Center for American Progress Action

A Discussion with Tavis Smiley: Candidates and the Covenant with Black America
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A Discussion with Tavis Smiley: Candidates and the Covenant with Black America

Tavis Smiley discusses how to get the media and politicians to address the black community’s concerns.

The night after hosting what he billed as “the first presidential forum to address the issues important to African Americans and people of color,” author and television/radio show host Tavis Smiley joined the Center for American Progress Action Fund to discuss the candidate forum and how race is and is not addressed by politicians and the media.

Outlining the genesis of the historic forum, Smiley noted his bestselling book, The Covenant with Black America, as the beginning of what he hopes to be a new political consciousness and prominence among African Americans and people of color. The book, a collection of essays by prominent black writers and professors, outlines what Smiley believes to be the largest issues currently facing black America and serves as a checklist of sorts for black voters to use to compare candidates’ positions.

Smiley said the presidential forum served to shed light on issues that are important not only to black America, but to all Americans. Topics such as poverty and education have been largely absent from debates so far, he said, pointing to what he described as a mainstream media that seeks to fit debates and issues into the frames it prefers. These issues, among others, are crucial to black America but also to Americans of all races and ethnicities, he said, and the lack of attention paid to such large issues is something we should seek to correct. This is borne out of Smiley’s belief that all Americans hope for the same thing: to live in a nation that is as good as its promise.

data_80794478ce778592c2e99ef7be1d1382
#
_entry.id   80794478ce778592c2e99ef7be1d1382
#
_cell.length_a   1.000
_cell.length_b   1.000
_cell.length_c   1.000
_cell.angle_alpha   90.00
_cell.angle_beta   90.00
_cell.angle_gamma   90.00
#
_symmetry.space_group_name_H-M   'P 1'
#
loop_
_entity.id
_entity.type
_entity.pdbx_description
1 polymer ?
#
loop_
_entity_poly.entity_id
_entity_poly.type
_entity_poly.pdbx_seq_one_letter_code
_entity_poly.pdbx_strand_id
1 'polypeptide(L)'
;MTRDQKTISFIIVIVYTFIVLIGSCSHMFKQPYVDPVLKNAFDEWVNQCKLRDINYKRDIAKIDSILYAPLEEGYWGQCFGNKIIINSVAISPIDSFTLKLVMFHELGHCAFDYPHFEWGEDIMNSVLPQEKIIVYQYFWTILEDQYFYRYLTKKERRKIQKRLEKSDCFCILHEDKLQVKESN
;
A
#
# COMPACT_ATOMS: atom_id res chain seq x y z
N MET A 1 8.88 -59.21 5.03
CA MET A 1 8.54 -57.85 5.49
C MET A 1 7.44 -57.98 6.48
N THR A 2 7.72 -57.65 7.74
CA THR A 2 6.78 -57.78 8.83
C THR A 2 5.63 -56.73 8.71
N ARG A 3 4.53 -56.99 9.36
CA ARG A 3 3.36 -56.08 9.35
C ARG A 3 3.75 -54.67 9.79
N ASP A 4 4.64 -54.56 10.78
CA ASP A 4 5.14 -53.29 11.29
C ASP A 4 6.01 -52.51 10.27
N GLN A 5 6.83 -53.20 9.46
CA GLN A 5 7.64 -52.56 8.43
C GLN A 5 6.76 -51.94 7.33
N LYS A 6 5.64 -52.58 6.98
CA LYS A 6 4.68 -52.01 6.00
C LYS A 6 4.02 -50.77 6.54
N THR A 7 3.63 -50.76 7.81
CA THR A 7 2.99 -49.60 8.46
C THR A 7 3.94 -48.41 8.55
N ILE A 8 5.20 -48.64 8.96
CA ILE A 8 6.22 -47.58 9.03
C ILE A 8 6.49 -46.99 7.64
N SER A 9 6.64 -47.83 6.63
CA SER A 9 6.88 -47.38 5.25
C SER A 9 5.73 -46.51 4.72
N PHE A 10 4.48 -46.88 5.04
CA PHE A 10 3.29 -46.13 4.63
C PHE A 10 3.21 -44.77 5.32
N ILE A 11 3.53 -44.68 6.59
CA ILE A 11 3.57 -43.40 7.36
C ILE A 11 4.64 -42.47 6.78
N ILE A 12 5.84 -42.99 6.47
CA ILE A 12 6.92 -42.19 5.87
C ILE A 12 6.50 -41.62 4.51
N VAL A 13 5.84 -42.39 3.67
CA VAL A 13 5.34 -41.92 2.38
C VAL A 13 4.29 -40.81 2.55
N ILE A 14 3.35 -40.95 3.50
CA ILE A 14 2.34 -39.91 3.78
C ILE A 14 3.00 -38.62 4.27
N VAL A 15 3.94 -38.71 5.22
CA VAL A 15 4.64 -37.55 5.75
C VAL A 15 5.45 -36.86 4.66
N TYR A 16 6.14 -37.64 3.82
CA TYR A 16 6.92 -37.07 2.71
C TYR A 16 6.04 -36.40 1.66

While economic and social questions were broad, others were more tailored to challenges that are particularly concentrated in the African American community. Smiley and the six other journalists at the forum—all of color—sought to ask tough, pointed questions about racism, HIV/AIDS, and reconstruction of the Gulf Coast post-Hurricane Katrina. These questions were ignored by mainstream media and most campaigns. Regardless of the responses of the candidates, simply asking these questions forced the issues into the mainstream consciousness and conversation, and with enough repetition, Smiley hopes that he and his colleagues can force candidates to pay attention to and address these issues.

Renowned Princeton Professor Cornell West, a close personal friend of Smiley’s, was invited to speak during a question and answer session at the presidential forum. Described by Smiley as “this generation’s W.E.B Dubois,” West remarked that the issues associated with racial inequality have historically been tackled by grassroots pressure from the outside, courageous leaders from the inside, and intellectuals asking tough questions and inspiring others to action. He agreed that the mainstream media often stereotypes minority suffering, and that books such as The Covenant with Black America and major events such as the presidential forum are essential in the fight for justice.

Adding to that point, Smiley said he hoped to re-engage the black community in politics. He wants to reinvigorate competition for African Americans’ support by holding candidates to election-year promises and asking them tough questions about topics many politicians are uneducated about or feel uncomfortable addressing.